Bacterialike (Filamentous) Structures Associated with Pyritized Burrow Linings, Arnheim Formation (Upper Ordovician), Southeastern Indiana
Will H. Blackwell, Anthony J. Martin
Much naturally occurring pyritization is biologically mediated, with specific types of bacteria (sulfate reducers) promoting the reactions. Among the criteria required for pyritization in a marine environment are the presence of: (1) interstitial iron ions, (2) a primarily anaerobic (reducing) environment, (3) an organic-rich substrate, and (4) sulfate-reducing bacteria (releasing sulfide). However, the direct connection between pyritization and bacteria (microfloral remains) is difficult to visualize in the fossil record.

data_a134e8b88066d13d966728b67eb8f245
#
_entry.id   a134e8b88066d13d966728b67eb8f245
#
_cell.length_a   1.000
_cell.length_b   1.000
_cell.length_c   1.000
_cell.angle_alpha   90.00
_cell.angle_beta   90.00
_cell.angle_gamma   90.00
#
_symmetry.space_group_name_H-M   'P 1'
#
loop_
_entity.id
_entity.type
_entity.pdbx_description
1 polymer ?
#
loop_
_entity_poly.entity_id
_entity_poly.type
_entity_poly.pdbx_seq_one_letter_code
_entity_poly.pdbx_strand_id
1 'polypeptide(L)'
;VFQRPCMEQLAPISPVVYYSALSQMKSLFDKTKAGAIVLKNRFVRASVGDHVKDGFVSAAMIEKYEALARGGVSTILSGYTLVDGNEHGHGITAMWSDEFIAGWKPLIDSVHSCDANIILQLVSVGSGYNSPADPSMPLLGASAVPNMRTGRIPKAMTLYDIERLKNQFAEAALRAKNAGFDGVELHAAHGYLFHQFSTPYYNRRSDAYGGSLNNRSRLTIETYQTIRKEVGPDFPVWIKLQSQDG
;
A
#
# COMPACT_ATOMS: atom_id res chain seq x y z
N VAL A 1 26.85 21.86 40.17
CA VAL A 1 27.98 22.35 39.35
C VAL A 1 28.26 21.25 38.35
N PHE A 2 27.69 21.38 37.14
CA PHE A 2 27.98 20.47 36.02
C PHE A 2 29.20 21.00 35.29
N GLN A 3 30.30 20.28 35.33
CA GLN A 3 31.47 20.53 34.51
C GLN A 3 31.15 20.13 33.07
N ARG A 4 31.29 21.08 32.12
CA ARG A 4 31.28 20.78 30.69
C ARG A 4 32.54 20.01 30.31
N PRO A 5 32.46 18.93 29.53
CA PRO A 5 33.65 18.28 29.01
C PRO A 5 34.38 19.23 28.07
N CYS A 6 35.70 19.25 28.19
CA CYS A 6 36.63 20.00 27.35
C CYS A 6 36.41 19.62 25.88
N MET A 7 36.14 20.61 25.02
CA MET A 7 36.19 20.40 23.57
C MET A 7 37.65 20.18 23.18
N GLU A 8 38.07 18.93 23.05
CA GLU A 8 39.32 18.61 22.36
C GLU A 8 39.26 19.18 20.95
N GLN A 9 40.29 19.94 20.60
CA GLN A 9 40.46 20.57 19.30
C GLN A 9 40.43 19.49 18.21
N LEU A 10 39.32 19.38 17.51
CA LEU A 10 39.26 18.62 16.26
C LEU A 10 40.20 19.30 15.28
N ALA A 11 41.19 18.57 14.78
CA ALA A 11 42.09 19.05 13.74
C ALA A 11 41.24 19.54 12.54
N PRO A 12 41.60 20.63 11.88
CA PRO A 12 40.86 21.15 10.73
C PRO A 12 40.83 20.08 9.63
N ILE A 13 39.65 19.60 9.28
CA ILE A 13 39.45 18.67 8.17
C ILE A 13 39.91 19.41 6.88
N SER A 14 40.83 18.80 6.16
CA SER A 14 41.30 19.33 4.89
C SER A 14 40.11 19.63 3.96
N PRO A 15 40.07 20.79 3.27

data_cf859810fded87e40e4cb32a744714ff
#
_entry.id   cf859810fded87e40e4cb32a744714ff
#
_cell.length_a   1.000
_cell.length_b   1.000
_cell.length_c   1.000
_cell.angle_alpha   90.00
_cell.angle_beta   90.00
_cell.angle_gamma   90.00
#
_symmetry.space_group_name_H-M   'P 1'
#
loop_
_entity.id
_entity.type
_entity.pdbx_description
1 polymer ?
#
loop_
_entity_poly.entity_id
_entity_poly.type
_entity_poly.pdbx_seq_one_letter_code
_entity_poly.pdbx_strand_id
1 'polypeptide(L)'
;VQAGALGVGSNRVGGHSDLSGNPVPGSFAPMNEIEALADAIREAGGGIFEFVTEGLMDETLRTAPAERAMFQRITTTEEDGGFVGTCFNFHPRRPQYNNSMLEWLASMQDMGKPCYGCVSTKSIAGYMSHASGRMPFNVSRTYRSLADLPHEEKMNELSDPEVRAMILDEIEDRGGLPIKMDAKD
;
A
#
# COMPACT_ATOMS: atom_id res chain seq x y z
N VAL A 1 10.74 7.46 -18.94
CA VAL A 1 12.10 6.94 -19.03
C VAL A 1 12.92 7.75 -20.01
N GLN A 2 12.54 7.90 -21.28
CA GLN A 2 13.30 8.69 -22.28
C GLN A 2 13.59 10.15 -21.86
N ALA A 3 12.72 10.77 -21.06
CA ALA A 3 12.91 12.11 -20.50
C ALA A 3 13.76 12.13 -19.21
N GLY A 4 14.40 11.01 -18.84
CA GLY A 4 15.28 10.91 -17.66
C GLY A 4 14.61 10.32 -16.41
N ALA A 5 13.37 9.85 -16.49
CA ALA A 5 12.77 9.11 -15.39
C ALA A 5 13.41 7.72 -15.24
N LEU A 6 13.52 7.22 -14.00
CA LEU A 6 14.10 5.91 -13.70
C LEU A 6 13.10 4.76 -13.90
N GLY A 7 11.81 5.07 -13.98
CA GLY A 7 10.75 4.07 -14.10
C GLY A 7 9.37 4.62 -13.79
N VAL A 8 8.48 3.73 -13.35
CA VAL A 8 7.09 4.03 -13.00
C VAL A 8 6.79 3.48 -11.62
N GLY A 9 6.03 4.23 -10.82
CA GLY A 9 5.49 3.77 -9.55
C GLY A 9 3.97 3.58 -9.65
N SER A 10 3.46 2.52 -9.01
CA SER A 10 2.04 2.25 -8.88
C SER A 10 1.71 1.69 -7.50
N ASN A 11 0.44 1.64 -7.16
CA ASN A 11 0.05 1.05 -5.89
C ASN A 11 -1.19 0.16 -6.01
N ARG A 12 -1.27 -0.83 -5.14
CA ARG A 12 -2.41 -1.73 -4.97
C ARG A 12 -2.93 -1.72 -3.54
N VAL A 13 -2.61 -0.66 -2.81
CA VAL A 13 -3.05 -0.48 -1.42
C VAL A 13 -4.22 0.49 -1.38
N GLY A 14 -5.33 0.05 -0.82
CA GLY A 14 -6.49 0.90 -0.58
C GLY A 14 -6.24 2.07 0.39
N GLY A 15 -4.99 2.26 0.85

This study focuses specifically on pyritized burrow linings that occur in strongly bioturbated wackestones from the Arnheim Formation (Cincinnatian Series, Upper Ordovician). Specific reducing microenvironments (i.e., mucoidal burrow linings) were the sites of early diagenetic pyritization in otherwise oxygenated, organic-rich sediments. Material examined under both the light and electron microscopes revealed occasional evidence of pyrite associated with filamentous structures. These structures possess a shape and size consistent with certain types of bacteria. This relationship, bacterialike structures with pyrite, may be more common in the fossil record than previously suspected.
AAPG Search and Discovery Article #91043©1986 AAPG Annual Convention, Atlanta, Georgia, June 15-18, 1986.